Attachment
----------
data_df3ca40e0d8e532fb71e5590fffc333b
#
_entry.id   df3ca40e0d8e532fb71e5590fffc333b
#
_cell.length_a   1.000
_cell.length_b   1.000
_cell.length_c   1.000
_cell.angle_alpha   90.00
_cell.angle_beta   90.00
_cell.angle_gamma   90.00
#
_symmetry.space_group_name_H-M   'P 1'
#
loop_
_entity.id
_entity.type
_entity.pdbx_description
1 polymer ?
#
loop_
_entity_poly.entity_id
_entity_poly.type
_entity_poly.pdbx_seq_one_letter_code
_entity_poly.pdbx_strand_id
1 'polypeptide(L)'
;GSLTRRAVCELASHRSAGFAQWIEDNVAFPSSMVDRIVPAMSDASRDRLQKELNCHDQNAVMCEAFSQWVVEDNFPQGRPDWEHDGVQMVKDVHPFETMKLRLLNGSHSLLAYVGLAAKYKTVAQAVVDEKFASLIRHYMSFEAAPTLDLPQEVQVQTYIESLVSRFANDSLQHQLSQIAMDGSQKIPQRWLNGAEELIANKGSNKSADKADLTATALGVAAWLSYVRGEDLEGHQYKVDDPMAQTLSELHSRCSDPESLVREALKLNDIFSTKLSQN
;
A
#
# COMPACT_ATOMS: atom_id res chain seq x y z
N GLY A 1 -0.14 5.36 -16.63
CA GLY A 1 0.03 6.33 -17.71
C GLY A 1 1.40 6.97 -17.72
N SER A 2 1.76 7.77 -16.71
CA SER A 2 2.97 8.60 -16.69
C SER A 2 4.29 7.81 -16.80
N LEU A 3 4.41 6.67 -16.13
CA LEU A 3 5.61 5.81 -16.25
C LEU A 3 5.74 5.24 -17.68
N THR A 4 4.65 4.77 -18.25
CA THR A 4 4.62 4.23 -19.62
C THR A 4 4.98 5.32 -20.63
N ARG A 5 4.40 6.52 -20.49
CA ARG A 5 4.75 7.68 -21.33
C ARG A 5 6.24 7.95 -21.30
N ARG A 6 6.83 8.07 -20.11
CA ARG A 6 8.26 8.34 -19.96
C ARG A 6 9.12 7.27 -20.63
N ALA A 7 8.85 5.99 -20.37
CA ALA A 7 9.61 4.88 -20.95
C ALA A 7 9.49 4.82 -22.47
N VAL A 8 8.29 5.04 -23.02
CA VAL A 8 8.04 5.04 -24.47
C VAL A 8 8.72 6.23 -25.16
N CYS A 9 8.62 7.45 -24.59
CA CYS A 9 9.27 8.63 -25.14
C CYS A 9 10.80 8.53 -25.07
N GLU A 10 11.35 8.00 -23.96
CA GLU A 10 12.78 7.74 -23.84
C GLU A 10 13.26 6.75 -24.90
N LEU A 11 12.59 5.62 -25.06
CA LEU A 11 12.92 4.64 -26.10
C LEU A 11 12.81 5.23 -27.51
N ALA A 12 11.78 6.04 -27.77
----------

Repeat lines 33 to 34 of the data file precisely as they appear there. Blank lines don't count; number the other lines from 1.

C GLY A 1 1.40 6.97 -17.72
N SER A 2 1.76 7.77 -16.71